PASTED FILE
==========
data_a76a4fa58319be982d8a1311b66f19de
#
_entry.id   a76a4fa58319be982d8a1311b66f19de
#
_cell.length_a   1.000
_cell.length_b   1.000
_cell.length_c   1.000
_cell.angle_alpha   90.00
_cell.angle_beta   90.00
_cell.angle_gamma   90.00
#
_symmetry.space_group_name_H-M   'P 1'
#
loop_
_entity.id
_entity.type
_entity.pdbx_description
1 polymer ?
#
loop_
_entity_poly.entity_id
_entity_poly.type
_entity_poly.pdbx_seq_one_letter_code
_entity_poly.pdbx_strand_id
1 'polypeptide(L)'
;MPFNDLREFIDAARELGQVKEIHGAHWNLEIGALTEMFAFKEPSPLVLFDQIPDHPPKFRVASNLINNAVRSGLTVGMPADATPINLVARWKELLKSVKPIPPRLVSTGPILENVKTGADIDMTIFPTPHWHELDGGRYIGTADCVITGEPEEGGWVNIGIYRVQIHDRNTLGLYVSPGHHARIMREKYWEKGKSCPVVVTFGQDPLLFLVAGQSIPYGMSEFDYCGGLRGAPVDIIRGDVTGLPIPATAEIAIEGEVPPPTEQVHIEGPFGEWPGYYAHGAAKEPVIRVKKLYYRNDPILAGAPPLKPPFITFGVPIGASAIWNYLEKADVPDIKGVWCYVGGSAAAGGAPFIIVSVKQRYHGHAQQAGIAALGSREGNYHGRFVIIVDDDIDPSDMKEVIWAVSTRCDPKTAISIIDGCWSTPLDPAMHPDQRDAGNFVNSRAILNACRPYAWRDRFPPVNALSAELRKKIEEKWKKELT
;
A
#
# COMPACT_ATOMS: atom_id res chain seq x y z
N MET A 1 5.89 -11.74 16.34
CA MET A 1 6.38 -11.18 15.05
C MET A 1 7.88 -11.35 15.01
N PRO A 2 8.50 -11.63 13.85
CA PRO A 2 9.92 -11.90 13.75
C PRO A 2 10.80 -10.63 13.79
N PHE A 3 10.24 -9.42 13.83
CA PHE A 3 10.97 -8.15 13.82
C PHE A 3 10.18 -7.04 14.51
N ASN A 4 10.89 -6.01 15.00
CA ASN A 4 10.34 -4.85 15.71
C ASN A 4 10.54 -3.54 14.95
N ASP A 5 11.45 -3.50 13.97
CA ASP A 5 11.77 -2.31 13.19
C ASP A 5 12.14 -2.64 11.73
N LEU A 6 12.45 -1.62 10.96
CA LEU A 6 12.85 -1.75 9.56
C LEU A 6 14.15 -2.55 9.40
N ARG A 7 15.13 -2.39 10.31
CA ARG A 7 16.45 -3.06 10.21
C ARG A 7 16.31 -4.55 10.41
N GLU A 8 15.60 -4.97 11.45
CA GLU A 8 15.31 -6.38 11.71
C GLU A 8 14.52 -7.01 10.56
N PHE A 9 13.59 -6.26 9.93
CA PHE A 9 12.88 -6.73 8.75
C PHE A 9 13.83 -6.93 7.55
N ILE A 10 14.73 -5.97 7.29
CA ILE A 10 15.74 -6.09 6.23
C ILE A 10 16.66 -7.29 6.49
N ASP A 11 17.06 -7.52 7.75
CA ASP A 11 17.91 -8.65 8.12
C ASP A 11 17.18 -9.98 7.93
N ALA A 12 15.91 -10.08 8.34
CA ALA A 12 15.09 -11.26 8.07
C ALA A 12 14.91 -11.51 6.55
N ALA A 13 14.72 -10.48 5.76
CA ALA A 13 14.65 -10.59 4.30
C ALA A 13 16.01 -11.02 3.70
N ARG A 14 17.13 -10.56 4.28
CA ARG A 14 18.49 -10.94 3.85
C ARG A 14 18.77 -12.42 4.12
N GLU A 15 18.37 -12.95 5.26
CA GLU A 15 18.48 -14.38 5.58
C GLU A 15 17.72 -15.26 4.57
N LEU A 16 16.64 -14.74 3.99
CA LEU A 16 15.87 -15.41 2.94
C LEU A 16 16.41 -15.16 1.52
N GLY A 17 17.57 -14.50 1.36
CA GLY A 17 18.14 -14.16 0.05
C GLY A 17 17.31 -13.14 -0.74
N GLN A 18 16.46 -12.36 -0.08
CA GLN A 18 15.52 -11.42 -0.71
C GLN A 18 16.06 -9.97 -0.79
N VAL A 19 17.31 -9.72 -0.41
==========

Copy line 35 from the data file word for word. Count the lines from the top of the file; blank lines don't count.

CA PRO A 2 9.92 -11.90 13.75